Helping each other like family is a part of San Antonio culture. Just about everyone has pitched in, whether it be a barbecue dinner fundraiser for a neighbor in need or building playgrounds at a community center.

Our city is experiencing a generation of incredibly generous donors who are passing along their family philanthropy to new generations. At the same time, new leaders are guiding a needed change in how we give to nonprofits. This is driven by San Antonio having high rates of poverty, infant mortality, and epidemic health issues like diabetes. Our largest foundations and corporate donors are asking nonprofits to measure how they are impacting the root causes of these issues by asking, “Where do we invest in community to address these issues?”

More and more individual donors want assurance that their contributions make a difference by requiring information on measurable impact. This kind of evolution is what we need to transform our city for the future.

Giving trends nationwide are also evolving. While the stock market is booming and unemployment is at a 50-year low, charitable donations are flat, according to GivingUSA studies. United Way, the primary measure for middle-class giving across the nation, reports a 6.8 percent nationwide drop. The only growth has been that the wealthiest 0.01 percent gave 11 percent more to the richest charities (universities, hospitals, and mega charities).

Donations to traditional funds are slowing down because donors want transparency and measurable results. When charities earned higher transparency GuideStar ratings, they grew annual gifts by 53 percent. Our best local example of this is how United Way San Antonio has changed support requirements for nonprofits and now requires information on specific measurements every month instead of once a year. It is also asking nonprofits to collaborate to solve our worst problems. We applaud its efforts to target the community’s most pressing problems.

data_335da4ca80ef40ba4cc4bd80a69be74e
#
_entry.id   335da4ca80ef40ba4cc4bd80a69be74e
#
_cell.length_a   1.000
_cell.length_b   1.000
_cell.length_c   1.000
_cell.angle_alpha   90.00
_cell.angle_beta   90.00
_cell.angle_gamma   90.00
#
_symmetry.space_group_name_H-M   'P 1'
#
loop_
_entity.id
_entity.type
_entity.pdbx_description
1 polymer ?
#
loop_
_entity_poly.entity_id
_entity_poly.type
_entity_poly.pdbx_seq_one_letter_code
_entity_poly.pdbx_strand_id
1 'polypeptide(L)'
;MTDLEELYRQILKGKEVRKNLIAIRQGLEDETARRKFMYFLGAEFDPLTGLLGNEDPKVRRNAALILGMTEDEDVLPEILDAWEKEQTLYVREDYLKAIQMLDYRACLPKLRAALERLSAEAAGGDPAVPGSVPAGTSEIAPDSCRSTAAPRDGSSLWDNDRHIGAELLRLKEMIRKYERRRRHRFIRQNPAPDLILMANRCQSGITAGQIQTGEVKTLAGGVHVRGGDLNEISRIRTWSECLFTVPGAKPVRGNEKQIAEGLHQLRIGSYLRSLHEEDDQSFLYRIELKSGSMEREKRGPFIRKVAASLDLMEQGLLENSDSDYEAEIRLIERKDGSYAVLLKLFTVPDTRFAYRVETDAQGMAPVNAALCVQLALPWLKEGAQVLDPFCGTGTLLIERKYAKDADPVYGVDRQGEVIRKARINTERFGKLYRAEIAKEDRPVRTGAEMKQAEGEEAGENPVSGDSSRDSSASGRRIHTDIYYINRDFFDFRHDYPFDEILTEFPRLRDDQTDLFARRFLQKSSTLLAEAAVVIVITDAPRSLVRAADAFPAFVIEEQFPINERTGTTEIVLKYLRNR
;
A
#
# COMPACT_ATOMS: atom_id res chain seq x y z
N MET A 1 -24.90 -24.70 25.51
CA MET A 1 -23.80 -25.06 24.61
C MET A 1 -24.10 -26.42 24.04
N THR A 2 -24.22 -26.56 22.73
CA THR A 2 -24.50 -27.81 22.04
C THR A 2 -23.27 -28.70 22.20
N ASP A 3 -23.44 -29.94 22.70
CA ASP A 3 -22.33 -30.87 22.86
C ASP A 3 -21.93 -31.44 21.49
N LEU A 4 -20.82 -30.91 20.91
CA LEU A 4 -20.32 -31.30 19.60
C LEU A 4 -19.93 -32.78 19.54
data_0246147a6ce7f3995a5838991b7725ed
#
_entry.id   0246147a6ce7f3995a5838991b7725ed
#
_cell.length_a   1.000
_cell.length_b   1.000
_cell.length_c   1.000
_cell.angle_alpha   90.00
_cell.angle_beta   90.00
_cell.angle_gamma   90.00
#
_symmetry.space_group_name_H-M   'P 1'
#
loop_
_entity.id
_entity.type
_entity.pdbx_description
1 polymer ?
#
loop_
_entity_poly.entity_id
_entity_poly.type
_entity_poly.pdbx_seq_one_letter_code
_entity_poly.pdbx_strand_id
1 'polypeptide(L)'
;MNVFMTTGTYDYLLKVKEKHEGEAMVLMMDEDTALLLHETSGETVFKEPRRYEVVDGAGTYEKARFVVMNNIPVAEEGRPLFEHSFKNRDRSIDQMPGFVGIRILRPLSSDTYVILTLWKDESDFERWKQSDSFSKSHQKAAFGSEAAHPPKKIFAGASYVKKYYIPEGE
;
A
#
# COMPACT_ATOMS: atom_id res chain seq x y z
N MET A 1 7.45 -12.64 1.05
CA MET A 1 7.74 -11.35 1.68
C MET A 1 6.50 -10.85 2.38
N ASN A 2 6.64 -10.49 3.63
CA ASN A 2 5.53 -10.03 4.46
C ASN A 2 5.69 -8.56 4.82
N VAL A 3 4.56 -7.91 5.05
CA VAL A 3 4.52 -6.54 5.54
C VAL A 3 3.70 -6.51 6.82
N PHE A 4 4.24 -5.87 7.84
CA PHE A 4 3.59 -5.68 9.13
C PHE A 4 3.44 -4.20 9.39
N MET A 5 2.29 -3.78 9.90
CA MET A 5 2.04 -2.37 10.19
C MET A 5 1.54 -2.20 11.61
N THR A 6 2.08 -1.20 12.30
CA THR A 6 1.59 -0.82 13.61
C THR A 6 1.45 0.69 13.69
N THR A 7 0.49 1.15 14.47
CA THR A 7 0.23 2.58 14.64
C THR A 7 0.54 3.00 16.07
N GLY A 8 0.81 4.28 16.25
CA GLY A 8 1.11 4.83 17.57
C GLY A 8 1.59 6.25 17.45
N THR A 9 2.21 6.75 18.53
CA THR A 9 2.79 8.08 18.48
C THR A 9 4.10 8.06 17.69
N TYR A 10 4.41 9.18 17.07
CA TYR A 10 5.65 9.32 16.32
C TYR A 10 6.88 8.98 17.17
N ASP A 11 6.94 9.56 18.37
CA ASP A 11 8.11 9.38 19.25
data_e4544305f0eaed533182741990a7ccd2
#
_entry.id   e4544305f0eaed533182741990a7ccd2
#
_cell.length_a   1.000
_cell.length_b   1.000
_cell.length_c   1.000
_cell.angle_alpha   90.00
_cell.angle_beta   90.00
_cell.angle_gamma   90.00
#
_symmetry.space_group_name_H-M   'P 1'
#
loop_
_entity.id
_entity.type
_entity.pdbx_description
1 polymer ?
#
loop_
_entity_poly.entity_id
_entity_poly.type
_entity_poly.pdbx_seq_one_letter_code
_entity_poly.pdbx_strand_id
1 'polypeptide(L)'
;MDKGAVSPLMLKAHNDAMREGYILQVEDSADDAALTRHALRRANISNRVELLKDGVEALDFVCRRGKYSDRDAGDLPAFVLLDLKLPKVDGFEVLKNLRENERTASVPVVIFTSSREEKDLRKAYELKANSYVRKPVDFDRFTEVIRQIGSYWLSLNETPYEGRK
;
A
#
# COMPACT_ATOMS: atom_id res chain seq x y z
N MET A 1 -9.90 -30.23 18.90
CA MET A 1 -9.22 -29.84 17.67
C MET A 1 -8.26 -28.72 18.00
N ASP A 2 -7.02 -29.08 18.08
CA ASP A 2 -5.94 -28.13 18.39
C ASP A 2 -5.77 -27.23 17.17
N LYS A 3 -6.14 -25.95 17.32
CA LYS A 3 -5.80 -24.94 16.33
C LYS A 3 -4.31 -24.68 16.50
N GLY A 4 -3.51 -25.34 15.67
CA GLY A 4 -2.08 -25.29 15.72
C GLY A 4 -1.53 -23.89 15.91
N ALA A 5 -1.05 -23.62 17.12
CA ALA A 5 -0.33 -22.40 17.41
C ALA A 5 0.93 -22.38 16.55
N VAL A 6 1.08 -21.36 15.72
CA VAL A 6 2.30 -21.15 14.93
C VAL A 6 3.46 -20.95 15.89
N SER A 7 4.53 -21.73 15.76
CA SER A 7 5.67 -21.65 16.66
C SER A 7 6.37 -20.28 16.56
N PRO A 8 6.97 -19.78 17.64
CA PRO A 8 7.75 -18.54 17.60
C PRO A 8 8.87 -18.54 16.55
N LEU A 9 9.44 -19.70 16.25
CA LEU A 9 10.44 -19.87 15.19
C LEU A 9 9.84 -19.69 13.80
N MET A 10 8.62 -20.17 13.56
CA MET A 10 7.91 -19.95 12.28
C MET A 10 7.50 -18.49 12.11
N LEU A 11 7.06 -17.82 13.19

It is important that we listen to this conversation. As nonprofits and donors, we must help charities develop tools to measure change, collaborate, and increase capacity. Then we need to fund programs that give nonprofits permission to do things that work and stop doing programs that don’t.

We can also be innovative in the ways in which we give. We know from the expansion of giving circles and donor advised funds that we want to know more about who we support and want to be involved in making progress at our nonprofits.

Giving is not always financial. Millennials want to go beyond writing a check, and they like to volunteer so they can witness their impact. Donating talent and expertise is extremely valuable to a nonprofit in a time when there is less funding available for overhead like legal expertise, bookkeeping, human resource management, and marketing. Local organizations need skills of every type – from landscaping to data entry and customer relations. These are considered administrative costs that grants will rarely fund.

When Social Venture Partners San Antonio evaluated grant requests from nonprofits last year, we discovered the need for professional volunteer help was enormous. SVPSA had so much interest that we created a fellowship that is focused on practical daily tools for nonprofit leaders. The content was shaped around what leaders said their nonprofit needed most and couldn’t afford from paid consultants. This was important to learn because SVPSA’s support model is giving funds and volunteer consulting. This program increased our own capacity.

We have learned that the results of funding, as well as professional help, can leverage the impact of our giving. Time and talent can be given at any time. It does not take from your bottom line, because this kind of professional help is almost impossible for a nonprofit to afford.

San Antonio needs this change and innovation in how we give to nonprofits. We need a breakout year for giving, whether that means writing a check or volunteering or all of the above. Our investments will help San Antonio improve opportunity for all families in the vibrant communities that call our city home.

Becky Bridges Dinnin, a native Texan, has been in nonprofit leadership for 30 years, including more than a dozen years in San Antonio. With her experience in public relations and community relations she...